Why email validation is not enough. Checking MX records with examples in PHP and Ruby

    How many times has the World been told ... There is a long-standing and probably endless argument about which regular registration is correct and the user’s email field should be checked.

    Yes, it’s really necessary to check with regulars. But our products work on the web. So why not use her real power?

    Besides, there are often situations when users really make mistakes when entering an email address (including in the domain). Or, in the email field are introduced every possible "Habrakadabru" that is easy to fly through the regexp, but can not be by mail, because even such a domain does not exist in nature :)

    By the way, on this nuance here, we literally just podzaleteli: essence the fact that on the site, raised on one, quite popular CMS-ke for some reason, we stopped to go email-divert.

    The reason, as it turned out, was getting the sender's address in spam.

    There were several reasons:

    1. CMS is quite popular, and, therefore, there are a lot of users registering with bot spammers. And what's more interesting - in the settings you can (and many do, by the way, and do) - disable email checking. In this case, you can (and so most bots do) enter any trash.
    2. Texts of letters were not rewritten from standard ones.

    Total: spammers en masse to register, threw the script left email-s, where we tried to send emails. The same spam filter saw that from our email there is a series of letters, with texts that he has already seen many times from other email addresses, and at the same time a considerable number of them fall into non-existent email addresses.

    In general, the mailing address periodically fell under spam.

    Therefore, the experience, respectively, can and should be argued that checking the availability of a domain on the Internet, as well as the presence of a mail service on it (MX records for a domain), is what the idea is to exist and work in user registration systems.

    Actually, the essence of verification is quite simple: during registration, at the stage of validation of user data, we split the domain from the email, and see what is there on the MX.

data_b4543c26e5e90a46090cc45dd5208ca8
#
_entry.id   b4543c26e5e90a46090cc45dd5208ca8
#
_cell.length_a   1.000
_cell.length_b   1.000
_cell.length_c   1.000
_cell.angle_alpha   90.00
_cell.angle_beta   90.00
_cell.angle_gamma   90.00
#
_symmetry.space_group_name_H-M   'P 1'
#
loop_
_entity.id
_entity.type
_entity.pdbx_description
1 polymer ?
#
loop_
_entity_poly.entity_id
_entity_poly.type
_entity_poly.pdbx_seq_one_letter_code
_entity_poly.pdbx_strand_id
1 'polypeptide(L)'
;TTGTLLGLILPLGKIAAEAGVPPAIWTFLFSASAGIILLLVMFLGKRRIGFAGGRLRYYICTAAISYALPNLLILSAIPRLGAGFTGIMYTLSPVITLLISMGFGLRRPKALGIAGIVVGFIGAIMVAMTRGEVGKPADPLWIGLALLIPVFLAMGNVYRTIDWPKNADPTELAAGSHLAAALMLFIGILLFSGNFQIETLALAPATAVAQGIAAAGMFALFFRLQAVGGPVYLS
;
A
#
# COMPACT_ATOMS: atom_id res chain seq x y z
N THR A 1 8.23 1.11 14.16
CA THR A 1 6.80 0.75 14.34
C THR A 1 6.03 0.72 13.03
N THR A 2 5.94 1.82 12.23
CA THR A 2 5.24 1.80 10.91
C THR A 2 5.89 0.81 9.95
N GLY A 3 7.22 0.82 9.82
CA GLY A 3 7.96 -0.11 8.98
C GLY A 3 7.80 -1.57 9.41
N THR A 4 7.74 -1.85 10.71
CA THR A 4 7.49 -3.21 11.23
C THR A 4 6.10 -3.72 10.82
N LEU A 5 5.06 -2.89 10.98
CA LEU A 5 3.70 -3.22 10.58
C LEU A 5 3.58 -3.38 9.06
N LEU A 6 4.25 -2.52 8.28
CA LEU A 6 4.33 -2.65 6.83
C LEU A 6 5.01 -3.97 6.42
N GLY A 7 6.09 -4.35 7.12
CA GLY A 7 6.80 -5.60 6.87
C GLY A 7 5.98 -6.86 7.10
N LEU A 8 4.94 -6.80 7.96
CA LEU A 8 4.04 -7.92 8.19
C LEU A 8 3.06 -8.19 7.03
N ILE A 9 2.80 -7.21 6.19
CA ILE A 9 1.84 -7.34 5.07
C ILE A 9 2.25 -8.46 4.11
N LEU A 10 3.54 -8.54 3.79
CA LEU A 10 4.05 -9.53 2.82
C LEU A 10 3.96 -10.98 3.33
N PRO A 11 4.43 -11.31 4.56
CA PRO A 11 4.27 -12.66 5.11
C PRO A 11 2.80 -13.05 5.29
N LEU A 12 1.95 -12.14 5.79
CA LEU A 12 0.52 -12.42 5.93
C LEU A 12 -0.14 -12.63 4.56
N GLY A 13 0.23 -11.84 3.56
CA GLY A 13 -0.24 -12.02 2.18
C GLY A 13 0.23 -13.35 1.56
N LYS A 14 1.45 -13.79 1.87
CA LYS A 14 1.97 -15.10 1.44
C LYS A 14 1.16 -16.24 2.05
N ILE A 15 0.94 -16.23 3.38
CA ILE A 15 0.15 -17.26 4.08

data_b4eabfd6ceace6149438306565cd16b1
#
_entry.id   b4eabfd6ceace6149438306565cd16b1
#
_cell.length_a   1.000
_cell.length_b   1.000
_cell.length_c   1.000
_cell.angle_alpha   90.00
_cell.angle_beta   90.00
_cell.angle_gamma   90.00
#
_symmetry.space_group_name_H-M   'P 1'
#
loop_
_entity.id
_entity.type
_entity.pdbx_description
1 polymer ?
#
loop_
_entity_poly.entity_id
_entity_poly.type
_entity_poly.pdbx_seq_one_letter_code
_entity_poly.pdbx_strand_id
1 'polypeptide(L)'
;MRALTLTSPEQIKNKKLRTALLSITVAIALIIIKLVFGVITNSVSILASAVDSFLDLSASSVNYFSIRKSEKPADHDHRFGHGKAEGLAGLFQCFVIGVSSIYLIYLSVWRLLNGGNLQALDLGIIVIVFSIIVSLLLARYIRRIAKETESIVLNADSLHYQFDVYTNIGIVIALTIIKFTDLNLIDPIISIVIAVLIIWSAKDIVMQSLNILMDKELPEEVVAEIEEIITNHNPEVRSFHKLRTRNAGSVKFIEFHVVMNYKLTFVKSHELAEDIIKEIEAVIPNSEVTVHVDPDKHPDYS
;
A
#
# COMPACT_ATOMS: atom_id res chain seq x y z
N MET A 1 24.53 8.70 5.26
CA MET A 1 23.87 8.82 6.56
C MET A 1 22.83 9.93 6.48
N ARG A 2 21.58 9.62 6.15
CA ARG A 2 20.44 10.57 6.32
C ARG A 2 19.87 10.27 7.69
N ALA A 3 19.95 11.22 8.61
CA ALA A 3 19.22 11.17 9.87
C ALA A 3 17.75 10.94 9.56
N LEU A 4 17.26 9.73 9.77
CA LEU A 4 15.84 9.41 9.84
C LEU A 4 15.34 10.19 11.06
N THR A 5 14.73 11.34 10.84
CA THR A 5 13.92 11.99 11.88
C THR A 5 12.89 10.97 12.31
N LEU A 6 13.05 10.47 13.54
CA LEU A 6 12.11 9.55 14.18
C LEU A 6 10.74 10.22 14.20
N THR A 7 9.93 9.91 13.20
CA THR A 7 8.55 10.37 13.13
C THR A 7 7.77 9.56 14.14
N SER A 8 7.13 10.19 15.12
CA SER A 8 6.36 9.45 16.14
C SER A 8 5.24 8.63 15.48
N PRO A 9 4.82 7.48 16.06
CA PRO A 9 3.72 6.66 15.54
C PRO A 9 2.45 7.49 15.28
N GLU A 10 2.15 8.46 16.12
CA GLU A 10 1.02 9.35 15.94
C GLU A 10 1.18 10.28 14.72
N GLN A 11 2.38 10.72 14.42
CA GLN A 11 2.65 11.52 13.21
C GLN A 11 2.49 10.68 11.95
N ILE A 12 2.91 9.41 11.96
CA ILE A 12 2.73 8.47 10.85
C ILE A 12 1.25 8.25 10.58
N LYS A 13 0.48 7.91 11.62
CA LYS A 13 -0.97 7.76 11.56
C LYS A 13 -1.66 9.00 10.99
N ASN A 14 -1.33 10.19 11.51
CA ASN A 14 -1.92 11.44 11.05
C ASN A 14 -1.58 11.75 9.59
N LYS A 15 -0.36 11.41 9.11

Complicated? Not really. But it can significantly reduce the load on postal services. And, by the way, it is much less likely to get into spam lists (after all, sending a large number of letters to non-existent email addresses is one of the signs of spam).

    On PHP, oddly enough, it's pretty simple to do this:

    $email ="11@sdlkfjsdl.co.uk";
    $domain = substr(strrchr($email, "@"), 1);
    $res = getmxrr($domain, $mx_records, $mx_weight);
    if (false == $res || 0 == count($mx_records) || (1 == count($mx_records) && ($mx_records[0] == null  || $mx_records[0] == "" ) ) ){
    //Проверка не пройдена - нормальные mx-записи не обнаруженыecho"No MX for domain: $domain";
    //Проверка пройдена, живая MX-запись на домене есть, и почта на нём работаетecho"It seems that we have qualify MX-records for domain: $domain";

    I will explain on quite "monstrous" if. The fact is that in the documentation for the function getmxrr there were comments with references to its not quite correct behavior. And although I couldn’t find them on php7.1 - an extra check is not superfluous :)

    On ruby, this is done in a similar way:

    domain = invite.email.split('@').last.mb_chars.downcase.to_s.force_encoding("UTF-8")
    #На случай, если домен русскоязычный. Точнее уже не совсем помню зачем преобразовывал в UTF-8, но видимо нечто вылетало
    mail_servers = Resolv::DNS.open.getresources(domain, Resolv::DNS::Resource::IN::MX)
    if mail_servers.empty?
       #Нет MX-серверов. Нечего и пытаться сюда слать письмаfalseelsetrueend

    At the same time, I’ll clarify that such checking of the email field can not only seriously affect the quality of information in the database of your project (and reduce the risk of notifications sent to spam), but also lead to a reduction in loads. After all, sending emails from a script is a rather slow process in practice.

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